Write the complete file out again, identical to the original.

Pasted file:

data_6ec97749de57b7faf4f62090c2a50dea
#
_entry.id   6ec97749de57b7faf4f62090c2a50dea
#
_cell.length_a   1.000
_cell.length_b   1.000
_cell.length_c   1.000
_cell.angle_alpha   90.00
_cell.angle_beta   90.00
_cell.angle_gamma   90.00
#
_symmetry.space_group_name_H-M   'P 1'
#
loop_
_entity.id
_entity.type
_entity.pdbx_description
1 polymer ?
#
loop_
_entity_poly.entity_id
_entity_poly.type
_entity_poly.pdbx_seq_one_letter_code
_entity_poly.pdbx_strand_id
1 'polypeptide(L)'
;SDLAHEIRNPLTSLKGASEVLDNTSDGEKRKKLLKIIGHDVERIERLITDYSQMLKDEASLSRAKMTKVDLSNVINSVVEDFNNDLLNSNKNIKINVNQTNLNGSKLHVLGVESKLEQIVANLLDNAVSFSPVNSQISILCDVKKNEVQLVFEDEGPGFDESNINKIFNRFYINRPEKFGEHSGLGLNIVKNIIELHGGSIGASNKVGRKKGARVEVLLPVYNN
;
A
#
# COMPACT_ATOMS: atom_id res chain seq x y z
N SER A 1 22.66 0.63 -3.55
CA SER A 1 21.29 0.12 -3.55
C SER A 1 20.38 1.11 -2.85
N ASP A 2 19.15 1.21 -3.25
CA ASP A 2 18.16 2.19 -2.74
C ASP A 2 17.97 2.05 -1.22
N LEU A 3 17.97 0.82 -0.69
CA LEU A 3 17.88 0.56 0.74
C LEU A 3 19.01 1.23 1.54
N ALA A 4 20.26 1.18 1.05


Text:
data_6ec97749de57b7faf4f62090c2a50dea
#
_entry.id   6ec97749de57b7faf4f62090c2a50dea
#
_cell.length_a   1.000
_cell.length_b   1.000
_cell.length_c   1.000
_cell.angle_alpha   90.00
_cell.angle_beta   90.00
_cell.angle_gamma   90.00
#
_symmetry.space_group_name_H-M   'P 1'
#
loop_
_entity.id
_entity.type
_entity.pdbx_description
1 polymer ?
#
loop_
_entity_poly.entity_id
_entity_poly.type
_entity_poly.pdbx_seq_one_letter_code
_entity_poly.pdbx_strand_id
1 'polypeptide(L)'
;SDLAHEIRNPLTSLKGASEVLDNTSDGEKRKKLLKIIGHDVERIERLITDYSQMLKDEASLSRAKMTKVDLSNVINSVVEDFNNDLLNSNKNIKINVNQTNLNGSKLHVLGVESKLEQIVANLLDNAVSFSPVNSQISILCDVKKNEVQLVFEDEGPGFDESNINKIFNRFYINRPEKFGEHSGLGLNIVKNIIELHGGSIGASNKVGRKKGARVEVLLPVYNN
;
A
#
# COMPACT_ATOMS: atom_id res chain seq x y z
N SER A 1 22.66 0.63 -3.55
CA SER A 1 21.29 0.12 -3.55
C SER A 1 20.38 1.11 -2.85
N ASP A 2 19.15 1.21 -3.25
CA ASP A 2 18.16 2.19 -2.74
C ASP A 2 17.97 2.05 -1.22
N LEU A 3 17.97 0.82 -0.69
CA LEU A 3 17.88 0.56 0.74
C LEU A 3 19.01 1.23 1.54
N ALA A 4 20.26 1.18 1.05